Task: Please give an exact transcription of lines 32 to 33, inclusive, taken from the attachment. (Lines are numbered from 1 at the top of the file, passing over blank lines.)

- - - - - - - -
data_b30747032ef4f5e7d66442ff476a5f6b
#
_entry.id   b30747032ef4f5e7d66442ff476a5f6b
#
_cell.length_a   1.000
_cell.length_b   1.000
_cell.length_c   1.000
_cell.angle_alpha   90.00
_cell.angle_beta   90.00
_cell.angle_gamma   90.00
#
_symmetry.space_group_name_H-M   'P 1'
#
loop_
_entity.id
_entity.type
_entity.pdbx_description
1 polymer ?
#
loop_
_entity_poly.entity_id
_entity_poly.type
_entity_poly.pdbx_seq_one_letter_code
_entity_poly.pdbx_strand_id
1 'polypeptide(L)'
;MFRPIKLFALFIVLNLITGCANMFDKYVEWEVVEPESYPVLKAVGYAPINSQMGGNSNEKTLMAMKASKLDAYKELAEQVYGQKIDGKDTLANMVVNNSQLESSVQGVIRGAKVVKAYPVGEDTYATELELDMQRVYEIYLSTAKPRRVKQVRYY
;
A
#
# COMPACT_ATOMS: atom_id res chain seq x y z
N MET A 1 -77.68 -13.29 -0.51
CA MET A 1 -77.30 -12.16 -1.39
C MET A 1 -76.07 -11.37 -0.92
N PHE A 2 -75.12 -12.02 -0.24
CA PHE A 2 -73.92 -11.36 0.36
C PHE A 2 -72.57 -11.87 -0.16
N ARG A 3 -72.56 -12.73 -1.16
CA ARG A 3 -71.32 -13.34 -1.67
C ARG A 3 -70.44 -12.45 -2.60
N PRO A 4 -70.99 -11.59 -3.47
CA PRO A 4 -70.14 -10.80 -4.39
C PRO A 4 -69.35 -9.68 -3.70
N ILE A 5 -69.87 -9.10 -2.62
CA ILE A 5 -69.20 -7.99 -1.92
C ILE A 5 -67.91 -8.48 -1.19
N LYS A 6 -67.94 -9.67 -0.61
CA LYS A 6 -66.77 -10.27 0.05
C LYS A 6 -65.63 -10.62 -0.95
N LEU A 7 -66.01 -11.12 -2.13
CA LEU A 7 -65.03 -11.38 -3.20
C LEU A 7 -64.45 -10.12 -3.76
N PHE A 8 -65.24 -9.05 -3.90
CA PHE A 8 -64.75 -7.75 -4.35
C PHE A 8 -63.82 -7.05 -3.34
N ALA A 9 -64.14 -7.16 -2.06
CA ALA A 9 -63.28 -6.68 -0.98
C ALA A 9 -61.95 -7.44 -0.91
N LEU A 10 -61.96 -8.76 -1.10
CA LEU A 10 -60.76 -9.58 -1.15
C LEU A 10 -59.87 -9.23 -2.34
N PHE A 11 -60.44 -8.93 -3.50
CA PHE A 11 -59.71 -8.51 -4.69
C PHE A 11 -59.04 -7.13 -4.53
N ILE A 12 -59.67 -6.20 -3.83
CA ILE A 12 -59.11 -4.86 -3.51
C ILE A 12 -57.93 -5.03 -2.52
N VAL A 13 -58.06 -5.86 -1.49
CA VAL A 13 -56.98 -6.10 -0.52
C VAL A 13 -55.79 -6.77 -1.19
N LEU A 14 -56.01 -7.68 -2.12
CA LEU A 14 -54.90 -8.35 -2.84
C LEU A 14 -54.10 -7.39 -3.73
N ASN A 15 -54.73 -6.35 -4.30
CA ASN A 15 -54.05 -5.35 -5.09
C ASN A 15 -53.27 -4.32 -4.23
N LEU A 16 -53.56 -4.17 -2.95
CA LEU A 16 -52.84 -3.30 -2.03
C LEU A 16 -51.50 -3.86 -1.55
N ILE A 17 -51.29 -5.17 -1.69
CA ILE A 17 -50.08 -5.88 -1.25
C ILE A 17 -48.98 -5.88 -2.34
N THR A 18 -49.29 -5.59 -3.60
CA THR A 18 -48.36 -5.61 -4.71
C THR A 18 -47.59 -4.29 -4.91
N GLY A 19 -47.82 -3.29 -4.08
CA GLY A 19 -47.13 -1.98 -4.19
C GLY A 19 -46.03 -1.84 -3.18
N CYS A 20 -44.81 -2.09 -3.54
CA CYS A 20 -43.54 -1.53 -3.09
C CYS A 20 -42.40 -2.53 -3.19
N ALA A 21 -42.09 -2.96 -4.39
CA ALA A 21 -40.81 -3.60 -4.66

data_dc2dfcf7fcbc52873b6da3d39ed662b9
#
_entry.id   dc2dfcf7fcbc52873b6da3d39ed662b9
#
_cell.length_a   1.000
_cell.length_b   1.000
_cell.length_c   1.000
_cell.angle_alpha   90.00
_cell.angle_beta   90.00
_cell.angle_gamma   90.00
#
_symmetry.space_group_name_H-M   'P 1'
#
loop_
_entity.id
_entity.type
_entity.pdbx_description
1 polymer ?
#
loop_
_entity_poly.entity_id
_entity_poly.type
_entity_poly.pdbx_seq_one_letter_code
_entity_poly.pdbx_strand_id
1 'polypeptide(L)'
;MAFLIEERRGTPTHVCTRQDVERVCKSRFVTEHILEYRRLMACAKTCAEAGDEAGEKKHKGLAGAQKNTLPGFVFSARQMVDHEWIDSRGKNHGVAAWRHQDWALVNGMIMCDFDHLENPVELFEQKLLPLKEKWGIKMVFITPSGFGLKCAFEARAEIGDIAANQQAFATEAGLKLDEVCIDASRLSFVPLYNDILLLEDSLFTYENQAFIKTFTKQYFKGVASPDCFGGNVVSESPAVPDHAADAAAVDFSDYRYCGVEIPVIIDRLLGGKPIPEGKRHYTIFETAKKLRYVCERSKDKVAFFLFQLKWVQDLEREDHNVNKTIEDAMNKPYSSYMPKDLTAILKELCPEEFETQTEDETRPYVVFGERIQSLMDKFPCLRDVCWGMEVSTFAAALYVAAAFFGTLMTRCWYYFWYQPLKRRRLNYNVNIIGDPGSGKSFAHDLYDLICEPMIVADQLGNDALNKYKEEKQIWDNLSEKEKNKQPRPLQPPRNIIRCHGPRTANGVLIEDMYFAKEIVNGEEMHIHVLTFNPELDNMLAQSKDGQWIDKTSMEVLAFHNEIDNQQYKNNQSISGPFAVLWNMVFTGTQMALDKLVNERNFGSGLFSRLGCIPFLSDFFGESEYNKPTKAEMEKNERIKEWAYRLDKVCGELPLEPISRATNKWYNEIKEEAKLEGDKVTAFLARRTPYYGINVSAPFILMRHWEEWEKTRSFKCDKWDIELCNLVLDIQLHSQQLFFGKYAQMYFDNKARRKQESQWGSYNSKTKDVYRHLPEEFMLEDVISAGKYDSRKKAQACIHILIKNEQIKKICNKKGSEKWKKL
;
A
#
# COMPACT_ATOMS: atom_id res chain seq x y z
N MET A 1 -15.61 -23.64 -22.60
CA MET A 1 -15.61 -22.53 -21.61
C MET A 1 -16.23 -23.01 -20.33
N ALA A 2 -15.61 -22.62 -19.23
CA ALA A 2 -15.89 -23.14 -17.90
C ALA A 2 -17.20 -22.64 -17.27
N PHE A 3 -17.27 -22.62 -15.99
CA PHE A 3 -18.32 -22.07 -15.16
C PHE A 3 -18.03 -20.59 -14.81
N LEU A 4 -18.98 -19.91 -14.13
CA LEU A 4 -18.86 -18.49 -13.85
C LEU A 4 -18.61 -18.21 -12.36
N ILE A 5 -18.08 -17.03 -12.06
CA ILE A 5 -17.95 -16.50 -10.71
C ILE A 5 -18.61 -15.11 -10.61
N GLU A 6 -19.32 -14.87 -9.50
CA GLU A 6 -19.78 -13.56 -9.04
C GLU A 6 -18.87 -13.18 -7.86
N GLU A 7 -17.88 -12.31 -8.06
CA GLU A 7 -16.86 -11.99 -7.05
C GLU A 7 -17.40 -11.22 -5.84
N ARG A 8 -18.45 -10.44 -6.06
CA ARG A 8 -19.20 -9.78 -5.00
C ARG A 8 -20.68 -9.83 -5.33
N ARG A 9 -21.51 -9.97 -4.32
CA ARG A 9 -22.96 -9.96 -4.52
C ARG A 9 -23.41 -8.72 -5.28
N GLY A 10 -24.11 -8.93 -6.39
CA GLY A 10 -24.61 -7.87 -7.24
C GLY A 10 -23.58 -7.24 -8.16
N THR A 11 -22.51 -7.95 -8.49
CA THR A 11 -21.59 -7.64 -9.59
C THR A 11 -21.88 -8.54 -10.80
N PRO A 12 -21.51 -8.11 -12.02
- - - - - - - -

CA MET A 1 -77.30 -12.16 -1.39
C MET A 1 -76.07 -11.37 -0.92